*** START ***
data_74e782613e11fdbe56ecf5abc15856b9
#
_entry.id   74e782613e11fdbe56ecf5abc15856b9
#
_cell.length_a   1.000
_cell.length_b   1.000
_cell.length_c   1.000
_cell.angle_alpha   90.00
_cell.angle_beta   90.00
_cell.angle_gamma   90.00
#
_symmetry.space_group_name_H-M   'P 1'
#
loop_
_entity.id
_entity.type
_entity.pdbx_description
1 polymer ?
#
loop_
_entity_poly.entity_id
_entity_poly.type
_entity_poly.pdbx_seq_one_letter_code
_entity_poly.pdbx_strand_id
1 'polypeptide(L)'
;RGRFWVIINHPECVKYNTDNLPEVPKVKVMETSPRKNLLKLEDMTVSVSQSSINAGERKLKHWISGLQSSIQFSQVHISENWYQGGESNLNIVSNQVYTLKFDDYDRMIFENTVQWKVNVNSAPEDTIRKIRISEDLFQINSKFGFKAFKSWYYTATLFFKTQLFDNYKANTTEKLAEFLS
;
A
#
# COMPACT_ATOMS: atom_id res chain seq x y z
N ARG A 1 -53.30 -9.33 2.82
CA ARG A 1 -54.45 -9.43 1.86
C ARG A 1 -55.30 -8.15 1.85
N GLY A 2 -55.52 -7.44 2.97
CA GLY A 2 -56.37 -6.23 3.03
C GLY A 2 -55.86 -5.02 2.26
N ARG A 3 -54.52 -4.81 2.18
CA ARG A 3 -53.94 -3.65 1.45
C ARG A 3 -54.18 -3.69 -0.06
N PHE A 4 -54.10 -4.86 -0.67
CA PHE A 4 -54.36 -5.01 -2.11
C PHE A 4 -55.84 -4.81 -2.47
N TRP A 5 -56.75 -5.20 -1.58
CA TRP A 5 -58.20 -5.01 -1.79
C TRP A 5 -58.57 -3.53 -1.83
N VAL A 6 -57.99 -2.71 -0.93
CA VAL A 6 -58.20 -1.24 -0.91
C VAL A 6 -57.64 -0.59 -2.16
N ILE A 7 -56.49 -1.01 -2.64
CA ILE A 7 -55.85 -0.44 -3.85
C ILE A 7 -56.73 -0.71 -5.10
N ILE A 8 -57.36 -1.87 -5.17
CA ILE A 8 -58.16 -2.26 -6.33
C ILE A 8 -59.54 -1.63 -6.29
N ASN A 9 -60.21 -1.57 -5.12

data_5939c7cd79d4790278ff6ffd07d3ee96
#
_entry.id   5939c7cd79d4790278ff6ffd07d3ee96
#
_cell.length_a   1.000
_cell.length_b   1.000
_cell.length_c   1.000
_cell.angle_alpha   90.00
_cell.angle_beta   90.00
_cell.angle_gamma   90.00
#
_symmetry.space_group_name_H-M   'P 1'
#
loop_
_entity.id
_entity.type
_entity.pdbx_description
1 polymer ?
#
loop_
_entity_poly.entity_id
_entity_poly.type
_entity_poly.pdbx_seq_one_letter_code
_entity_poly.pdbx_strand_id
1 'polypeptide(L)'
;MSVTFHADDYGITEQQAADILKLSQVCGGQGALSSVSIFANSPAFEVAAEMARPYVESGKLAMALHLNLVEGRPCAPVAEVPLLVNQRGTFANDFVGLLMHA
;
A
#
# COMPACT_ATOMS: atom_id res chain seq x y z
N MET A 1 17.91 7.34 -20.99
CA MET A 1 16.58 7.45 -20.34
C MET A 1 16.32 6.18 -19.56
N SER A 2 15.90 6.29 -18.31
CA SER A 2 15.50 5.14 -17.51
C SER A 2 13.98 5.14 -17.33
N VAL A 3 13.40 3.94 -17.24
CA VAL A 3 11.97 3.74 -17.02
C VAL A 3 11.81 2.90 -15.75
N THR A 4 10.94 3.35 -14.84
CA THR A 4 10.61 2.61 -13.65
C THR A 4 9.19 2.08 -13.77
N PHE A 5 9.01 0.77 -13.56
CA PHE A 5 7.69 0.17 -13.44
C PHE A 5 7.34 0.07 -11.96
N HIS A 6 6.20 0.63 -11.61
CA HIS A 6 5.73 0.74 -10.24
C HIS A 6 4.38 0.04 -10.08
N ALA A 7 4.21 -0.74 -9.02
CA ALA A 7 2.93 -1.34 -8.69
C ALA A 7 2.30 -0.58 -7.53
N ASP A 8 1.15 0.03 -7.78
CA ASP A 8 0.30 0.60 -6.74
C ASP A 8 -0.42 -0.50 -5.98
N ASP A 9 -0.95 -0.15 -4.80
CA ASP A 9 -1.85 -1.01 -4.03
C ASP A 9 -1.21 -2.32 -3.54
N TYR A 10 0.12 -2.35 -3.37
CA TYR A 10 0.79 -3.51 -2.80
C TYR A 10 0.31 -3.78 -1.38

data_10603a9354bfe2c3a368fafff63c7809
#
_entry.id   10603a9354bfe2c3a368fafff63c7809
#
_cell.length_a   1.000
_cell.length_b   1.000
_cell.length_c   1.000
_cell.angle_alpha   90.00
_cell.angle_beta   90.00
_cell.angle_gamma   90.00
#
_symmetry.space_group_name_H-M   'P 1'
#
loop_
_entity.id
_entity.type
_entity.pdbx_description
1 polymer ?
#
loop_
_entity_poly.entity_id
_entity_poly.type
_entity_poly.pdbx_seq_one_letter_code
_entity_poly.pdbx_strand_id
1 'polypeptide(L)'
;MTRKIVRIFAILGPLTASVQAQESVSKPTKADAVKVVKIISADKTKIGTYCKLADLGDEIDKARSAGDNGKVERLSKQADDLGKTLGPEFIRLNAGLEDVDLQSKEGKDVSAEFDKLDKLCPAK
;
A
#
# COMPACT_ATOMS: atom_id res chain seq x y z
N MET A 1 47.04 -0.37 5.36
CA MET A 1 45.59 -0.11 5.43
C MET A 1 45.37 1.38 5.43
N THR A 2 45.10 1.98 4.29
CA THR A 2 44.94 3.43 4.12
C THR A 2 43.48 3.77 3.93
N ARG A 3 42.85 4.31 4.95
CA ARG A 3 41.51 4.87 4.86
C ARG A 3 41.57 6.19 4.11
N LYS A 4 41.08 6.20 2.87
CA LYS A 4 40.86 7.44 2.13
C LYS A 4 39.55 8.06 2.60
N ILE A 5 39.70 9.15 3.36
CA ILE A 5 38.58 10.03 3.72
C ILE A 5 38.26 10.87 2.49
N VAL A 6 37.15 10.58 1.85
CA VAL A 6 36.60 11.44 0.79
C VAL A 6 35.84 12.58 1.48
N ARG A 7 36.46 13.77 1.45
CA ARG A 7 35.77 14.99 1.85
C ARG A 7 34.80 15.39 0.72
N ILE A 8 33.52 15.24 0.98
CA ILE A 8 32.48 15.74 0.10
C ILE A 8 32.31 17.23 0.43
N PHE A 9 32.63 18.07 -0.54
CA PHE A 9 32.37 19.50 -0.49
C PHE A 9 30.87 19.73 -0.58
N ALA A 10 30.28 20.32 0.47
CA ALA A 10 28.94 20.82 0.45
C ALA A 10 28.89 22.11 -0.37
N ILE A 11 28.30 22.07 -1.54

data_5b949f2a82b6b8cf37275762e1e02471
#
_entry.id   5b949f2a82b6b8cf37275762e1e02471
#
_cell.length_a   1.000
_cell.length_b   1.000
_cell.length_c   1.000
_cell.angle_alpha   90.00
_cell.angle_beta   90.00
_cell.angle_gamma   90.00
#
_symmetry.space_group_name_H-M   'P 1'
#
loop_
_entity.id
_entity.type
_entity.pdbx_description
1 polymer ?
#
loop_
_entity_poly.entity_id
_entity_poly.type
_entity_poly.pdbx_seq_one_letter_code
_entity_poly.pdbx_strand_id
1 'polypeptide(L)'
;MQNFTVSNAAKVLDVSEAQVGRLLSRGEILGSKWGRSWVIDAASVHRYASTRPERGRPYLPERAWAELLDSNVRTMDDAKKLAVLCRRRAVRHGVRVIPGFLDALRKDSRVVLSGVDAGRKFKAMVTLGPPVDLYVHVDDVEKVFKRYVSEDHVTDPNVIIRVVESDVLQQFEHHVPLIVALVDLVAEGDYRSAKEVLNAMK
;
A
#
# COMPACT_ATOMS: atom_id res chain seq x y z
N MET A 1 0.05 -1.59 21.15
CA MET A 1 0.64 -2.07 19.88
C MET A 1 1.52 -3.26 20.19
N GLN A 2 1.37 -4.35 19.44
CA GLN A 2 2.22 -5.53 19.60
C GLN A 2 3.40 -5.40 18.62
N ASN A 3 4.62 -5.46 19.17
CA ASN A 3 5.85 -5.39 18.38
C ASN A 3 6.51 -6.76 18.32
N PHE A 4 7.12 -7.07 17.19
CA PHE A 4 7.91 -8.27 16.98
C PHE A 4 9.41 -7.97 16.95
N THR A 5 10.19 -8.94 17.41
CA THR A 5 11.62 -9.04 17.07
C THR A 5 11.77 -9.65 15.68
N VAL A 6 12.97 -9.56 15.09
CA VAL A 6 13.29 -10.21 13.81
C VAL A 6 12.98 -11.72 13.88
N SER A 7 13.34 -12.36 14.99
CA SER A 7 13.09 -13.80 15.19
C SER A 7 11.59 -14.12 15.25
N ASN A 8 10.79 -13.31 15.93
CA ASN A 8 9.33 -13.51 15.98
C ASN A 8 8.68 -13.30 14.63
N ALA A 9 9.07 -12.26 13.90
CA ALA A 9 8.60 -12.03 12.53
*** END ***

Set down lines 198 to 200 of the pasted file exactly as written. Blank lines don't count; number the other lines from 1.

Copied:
_entity_poly.type
_entity_poly.pdbx_seq_one_letter_code
_entity_poly.pdbx_strand_id